Defendant's motion is denied, and plaintiff's motion for summary judgment is granted. Judgment will be entered in plaintiff's favor against the defendant in the amount of one hundred forty-eight thousand eight hundred forty-one dollars and seventy-two cents ($148,841.72), with interest as provided by law.
It is so ordered.
MADDEN, Judge, dissenting.
I think the plaintiff is not entitled to recover. The Birmingham, Clarion Oil Company and Aramo-Stiftung cases, cited in the court's opinion, involved the penalty tax on undistributed profits. To penalize a corporation for not distributing as dividends money which it either does not have, because it pays it out in back taxes during the year, or which prudence would require it to keep, because it will be needed to pay taxes accrued during the year though not payable until the following year, would seem to amount to penalizing sound management. The instant situation presents no comparable pressure of equity against the text of the statutes. The carryback provision of the statutes does not permit the taxpayer to average its profit and loss experience for a five-year period. It only permits net operating losses, as determined by statutory provisions, to be carried back. To get the advantage of the statute, its requirements should be met. The Tax Court, in Lewyt Corporation v. Commissioner, 18 T. C. 1245, No. 151, has decided the same question which is involved in our case, adversely to the plaintiff's contentions. I agree with its decision.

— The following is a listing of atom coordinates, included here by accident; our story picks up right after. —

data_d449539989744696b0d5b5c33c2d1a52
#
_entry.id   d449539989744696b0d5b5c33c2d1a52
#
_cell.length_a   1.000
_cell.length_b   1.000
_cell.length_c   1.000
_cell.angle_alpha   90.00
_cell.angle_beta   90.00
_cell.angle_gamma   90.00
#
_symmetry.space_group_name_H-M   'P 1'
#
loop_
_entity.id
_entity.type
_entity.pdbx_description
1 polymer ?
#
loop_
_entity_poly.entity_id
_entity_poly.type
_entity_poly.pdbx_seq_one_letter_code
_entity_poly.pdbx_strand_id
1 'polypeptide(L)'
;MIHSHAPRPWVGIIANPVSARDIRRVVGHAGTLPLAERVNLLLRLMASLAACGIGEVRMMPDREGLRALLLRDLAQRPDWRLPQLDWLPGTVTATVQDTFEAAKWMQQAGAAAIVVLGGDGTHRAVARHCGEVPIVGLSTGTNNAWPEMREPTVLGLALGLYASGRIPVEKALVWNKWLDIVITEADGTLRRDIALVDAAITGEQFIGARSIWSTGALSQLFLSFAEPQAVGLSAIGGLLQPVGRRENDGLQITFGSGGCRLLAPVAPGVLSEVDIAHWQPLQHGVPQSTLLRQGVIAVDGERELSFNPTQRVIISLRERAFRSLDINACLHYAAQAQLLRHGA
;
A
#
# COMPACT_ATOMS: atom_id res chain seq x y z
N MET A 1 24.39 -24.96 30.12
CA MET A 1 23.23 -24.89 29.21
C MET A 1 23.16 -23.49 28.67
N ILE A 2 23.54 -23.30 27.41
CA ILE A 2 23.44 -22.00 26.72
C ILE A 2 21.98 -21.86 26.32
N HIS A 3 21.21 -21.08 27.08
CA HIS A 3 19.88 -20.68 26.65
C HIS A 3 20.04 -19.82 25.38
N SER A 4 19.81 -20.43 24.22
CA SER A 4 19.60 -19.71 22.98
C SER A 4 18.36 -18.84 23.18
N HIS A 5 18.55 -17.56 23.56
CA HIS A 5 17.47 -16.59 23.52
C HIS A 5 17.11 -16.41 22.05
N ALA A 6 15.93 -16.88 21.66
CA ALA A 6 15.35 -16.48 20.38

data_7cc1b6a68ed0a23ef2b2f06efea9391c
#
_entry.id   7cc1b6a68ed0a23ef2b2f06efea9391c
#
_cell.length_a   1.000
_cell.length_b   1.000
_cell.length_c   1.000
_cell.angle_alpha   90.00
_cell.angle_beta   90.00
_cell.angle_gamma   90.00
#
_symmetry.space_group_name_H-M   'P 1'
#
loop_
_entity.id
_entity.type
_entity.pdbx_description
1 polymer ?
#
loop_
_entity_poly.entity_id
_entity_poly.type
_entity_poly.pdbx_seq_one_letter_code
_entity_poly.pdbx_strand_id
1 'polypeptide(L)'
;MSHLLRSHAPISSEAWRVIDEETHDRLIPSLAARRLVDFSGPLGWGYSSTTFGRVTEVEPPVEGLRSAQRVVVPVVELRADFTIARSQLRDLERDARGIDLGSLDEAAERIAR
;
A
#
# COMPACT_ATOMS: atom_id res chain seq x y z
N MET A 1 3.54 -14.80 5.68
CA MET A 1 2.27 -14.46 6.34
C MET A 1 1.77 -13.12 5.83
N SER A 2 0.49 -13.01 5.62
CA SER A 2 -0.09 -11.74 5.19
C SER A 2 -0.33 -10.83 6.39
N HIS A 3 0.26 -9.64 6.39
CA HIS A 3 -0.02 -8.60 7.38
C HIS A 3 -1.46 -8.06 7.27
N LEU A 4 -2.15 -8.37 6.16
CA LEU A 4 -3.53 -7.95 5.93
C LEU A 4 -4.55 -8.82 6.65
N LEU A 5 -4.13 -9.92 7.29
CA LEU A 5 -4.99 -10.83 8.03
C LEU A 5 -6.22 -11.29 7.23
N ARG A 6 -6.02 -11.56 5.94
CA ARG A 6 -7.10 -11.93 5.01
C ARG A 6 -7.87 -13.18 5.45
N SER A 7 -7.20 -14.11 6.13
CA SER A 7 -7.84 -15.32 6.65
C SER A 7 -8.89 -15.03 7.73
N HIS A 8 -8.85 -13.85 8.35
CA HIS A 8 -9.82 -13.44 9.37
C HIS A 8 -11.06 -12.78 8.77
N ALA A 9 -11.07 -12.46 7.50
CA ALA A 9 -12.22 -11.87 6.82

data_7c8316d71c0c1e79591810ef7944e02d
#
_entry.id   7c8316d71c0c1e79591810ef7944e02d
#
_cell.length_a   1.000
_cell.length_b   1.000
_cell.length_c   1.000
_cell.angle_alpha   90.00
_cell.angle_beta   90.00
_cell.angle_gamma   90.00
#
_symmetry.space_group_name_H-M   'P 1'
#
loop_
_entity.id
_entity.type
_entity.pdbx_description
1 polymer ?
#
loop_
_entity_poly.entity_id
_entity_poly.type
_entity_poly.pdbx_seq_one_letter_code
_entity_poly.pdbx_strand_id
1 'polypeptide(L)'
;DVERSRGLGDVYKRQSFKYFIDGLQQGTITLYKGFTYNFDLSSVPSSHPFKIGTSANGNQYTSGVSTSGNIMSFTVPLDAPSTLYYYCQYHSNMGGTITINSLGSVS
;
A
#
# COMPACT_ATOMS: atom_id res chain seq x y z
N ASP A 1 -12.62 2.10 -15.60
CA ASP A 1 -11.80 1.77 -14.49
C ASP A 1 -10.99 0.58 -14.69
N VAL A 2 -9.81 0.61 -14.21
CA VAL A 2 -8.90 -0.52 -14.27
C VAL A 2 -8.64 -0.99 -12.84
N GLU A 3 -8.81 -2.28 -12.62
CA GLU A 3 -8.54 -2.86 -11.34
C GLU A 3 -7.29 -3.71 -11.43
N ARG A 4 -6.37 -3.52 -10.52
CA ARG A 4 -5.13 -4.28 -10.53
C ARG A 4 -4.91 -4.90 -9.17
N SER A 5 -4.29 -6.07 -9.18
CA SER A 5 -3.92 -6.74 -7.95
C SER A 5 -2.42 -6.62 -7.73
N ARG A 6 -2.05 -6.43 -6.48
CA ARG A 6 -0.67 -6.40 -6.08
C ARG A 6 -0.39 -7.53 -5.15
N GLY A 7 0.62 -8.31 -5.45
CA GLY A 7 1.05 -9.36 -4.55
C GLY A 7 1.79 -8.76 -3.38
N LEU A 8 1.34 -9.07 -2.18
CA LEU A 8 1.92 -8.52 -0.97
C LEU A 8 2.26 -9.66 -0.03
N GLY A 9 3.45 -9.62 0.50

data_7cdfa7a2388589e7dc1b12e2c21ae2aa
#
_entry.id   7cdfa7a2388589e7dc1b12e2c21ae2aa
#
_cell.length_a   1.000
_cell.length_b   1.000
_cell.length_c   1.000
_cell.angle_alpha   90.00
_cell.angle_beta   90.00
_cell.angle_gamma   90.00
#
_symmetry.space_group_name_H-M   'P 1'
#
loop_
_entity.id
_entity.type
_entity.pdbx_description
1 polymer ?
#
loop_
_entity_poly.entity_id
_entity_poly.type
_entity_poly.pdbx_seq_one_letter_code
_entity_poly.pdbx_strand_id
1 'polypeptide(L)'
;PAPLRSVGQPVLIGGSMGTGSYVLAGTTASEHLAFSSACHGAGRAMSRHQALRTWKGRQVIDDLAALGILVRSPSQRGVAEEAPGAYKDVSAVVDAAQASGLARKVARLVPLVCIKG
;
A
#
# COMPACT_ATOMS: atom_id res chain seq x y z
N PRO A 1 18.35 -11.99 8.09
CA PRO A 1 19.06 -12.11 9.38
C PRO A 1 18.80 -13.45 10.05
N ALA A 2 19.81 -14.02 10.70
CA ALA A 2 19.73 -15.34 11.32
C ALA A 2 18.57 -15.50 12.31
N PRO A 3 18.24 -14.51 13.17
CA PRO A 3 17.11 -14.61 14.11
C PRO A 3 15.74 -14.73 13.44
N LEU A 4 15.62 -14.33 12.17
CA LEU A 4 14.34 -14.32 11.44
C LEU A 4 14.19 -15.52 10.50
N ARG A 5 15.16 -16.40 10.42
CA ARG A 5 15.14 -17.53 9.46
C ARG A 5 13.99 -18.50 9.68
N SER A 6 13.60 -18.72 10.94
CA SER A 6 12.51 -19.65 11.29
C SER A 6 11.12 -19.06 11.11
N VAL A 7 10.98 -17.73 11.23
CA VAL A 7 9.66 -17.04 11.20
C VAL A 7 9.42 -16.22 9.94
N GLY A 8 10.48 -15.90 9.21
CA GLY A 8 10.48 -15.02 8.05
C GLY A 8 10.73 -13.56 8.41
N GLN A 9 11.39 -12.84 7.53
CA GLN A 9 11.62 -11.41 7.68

Chief Judge Jones agrees with this dissenting opinion.